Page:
This stars-struck British MP believes in Indian astrology

  • Prasun Sonwalkar, Hindustan Times, London
  • Updated: Jul 26, 2014 17:03 IST

Some believe in astrology while others dismiss it or enjoy it as entertainment, but one British MP from the ruling Conservative party says he is “absolutely convinced” of its benefits, and wants it to be more widely used.

Comments about astrology by David Tredinnick, MP from Bosworth, inside and outside parliament have prompted much online ridicule, but he insists astrology has a “proven track record”. He has been to India and studied the ‘Lahiri’ system of astrology, he says.

A member of the House of Commons health select committee, Tredinnick says he has studied astrology and healthcare for 20 years and now wants astrology to be incorporated into medicine. He is also member of the science and technology select committee.

Tredinnick, who spoke on astrology at the recent Glastonbury festival, told the House of Commons before it rose for recess on Tuesday: “I am absolutely convinced that those who look at the map of the sky for the day that they were born and receive some professional guidance will find out a lot about themselves, and it will make their life easier.”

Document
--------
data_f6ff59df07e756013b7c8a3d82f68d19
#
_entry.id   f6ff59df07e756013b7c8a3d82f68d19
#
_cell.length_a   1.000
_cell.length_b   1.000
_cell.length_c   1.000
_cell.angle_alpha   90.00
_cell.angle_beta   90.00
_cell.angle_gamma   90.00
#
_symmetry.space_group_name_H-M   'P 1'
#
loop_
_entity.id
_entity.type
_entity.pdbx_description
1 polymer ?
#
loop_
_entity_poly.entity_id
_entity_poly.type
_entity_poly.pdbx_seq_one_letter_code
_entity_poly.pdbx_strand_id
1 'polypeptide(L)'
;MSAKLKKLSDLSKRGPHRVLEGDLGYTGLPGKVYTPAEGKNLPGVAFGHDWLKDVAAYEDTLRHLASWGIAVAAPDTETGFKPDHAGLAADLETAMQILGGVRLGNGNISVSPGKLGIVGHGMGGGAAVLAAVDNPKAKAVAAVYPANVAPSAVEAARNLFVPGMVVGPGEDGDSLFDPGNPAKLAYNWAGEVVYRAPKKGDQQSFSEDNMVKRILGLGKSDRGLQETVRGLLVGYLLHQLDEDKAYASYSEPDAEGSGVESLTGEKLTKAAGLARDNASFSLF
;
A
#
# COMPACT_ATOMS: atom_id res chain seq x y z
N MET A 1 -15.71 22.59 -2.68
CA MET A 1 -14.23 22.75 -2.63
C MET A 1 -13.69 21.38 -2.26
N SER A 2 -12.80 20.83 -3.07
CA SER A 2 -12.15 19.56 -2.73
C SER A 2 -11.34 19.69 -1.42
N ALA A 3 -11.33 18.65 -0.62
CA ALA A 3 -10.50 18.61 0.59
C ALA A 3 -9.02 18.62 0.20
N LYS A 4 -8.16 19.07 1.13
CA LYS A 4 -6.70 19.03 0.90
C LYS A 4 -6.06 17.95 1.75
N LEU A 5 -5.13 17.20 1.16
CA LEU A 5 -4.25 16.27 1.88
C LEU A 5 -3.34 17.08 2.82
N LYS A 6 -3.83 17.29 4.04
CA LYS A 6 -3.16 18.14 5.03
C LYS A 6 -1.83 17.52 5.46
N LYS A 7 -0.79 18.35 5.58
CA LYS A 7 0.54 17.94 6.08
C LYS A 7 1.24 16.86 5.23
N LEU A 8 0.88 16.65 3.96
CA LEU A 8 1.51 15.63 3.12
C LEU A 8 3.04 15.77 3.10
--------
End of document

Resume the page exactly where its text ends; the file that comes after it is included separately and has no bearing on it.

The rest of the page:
He added: “I have been to India and talked to people there and to the Indian Government about the Indian astrological system, Lahiri, which is part of their culture. In western culture, Culpeper’s book, ‘Astrological Judgement of Disease from the Decumbiture of the Sick’ of 1655 is the longest in print, so in all cultures we have that tradition.”

His remarks evoked some laughter among MPs, but he says he is not discouraged by “relentless attacks” by sceptics. On Friday, he claimed that a number of MPs had come to him for advice, and that he had compiled astrology charts for them.

“There is no logic in attacking something that has a proven track record,” he told BBC in an interview, adding that herbal remedies and healing were now becoming accepted in parts of the National Health Service.

He said he now wanted to promote astrology, which he claimed was not just about predicting the future, but gaining an understanding of personal problems.

According to him, Chris Patten, chancellor of the University of Oxford and Britain’s last governor of Hong Kong, had an official astrologer.

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